Need for Comfort Cases Increases

Photo | Submitted Rob Scheer (left) founded Comfort Cases in 2013, and he powers the nonprofit that supplies cases to children entering the foster care system with his husband and co-founder, Reece (right).

Photo | Submitted
Rob Scheer (left) founded Comfort Cases in 2013, and he powers the nonprofit that supplies cases to children entering the foster care system with his husband and co-founder, Reece (right).

When Rob Scheer was forced to enter foster care growing up in Virginia, he carried his few belongings with him in a trash bag. Years later, when Darnestown residents Rob and his husband, Reece, decided to welcome foster children into their home, he was astonished to see them arrive with their belongings in trash bags. After all this time, nothing had changed. The foster system did not afford children, whose lives were turned upside down and in complete upheaval, the simple human dignity of a bag to call their own. It was at that moment that Scheer knew that he had to do something about it.

Comfort Cases, the organization founded by Scheer in 2013, has already gone national with a presence in 32 states but calls Montgomery County home. The organization’s mission is simple: “At Comfort Cases, we believe that every child deserves to feel a sense of dignity. Every child deserves to pack their belongings in a special bag that they can call their own. It is our mission as a charity to provide a proper bag, filled with comfort and essential items, to these brave youths in foster care on their journey to find their forever home.”

Talking to Scheer, you immediately realize he is a force to be reckoned with and understand how he has managed to make Comfort Cases what it has become today. A self-proclaimed bull in a china shop, Scheer has been relentless in spreading the word about the statistics of the foster care system and the desperate need to give these children a sense of dignity. While Comfort Cases began as a way to teach children how to give back, Scheer said he is determined to be the voice for youth in foster care and an agent for change.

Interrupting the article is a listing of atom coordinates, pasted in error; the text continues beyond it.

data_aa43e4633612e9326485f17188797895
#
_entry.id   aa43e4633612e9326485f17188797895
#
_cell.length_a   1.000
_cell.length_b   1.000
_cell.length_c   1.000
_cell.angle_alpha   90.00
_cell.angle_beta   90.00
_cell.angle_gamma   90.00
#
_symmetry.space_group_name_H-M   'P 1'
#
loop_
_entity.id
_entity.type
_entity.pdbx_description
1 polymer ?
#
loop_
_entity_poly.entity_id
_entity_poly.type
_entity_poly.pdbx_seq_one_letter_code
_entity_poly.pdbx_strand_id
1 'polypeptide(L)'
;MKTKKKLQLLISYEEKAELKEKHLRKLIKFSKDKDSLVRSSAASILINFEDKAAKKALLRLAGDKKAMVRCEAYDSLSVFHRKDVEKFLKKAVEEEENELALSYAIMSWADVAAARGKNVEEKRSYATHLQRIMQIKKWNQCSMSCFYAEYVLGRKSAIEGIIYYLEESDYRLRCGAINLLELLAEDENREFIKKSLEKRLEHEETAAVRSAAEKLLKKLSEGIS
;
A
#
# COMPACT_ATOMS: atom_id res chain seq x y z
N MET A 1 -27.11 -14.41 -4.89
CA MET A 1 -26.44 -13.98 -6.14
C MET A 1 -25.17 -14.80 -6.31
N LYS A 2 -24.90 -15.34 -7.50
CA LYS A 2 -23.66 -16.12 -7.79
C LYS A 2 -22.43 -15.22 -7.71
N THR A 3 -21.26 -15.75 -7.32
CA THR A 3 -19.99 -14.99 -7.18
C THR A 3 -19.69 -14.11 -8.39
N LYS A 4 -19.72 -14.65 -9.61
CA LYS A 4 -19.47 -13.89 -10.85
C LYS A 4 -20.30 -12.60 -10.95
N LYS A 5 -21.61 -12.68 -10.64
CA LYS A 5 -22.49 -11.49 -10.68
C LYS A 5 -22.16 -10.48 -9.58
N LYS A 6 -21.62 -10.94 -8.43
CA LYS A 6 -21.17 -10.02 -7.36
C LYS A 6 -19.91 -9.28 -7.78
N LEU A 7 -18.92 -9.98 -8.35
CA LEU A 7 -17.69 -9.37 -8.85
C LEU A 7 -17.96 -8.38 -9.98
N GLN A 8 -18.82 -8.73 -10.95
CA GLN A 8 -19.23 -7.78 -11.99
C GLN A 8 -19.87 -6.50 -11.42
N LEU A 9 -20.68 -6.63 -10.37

The statistics are overwhelming. There are 437,500 children in the foster care system in the U.S. Every year, 23,000 people age out of the system “without permanent connections to a stable family.” Only 50 percent of people who age out will be employed at the age of 24. Only 5 percent will graduate high school. “We need to give kids every opportunity we give our own children—education, wraparound services, and financially set up kids up for success.”

Scheer points out that we provide funding for foster parents, but nothing for the children; with financial support, kids in foster care can focus on becoming adults. He adds that we have to tell children that they have to make the right choices, but “we can help give kids the support to make the right choices.”

Scheer is quick to give credit to local legislators and agencies who have helped create change and forge partnerships. Rockville City Councilmember Sidney Katz and Maryland Delegate Al Carr have been instrumental in Comfort Cases’ success. Scheer also credits Lisa Merkin, administrator of Child Welfare Service for Montgomery County’s Department of Health and Human Services, for being a great partner. As a result, no trash bags are ever used when a child is removed from a home and placed into foster care. Comfort Cases will provide a bag to every child who needs one in our county.

In 2017, “Montgomery County Child Welfare Services investigated 2,467 cases of child abuse or neglect” with 406 children in foster care. Scheer said that in recent months, he has seen an increase of kids entering the system because of abuse.

Additionally, there is no national database to track children in foster care. If a child in foster care lives in Prince George’s County and then moves to Montgomery County, there is no way to keep track of their records. These “boomerang” children fall through the cracks. Nationally, 4,600 children are missing in the system, making them susceptible to human trafficking.

Comfort Cases’ staff is 95 percent volunteer with no corporate sponsorships. When asked if he ever feels overwhelmed by the scope of the issues, Scheer said that he does. “Every day I ask, ‘What can I do? Did I make a difference? I start the morning with ‘I just have to take on today.’ If I can get one more person to listen, to donate. …”

Scheer is not one for excuses. “If you cannot adopt, foster. If you can’t foster, volunteer,” he said. For more information on how you can get involved, visit ComfortCases.org.

Author’s note: I am organizing a donation drive for youth ages 10 and older. We will be collecting small duffel bags or  backpacks, sleepwear, stuffed animals, journals with pens or pencils, and books. O’Hair Salon, 424 Main St., will accept these donations for Comfort Cases Jan. 18-31.

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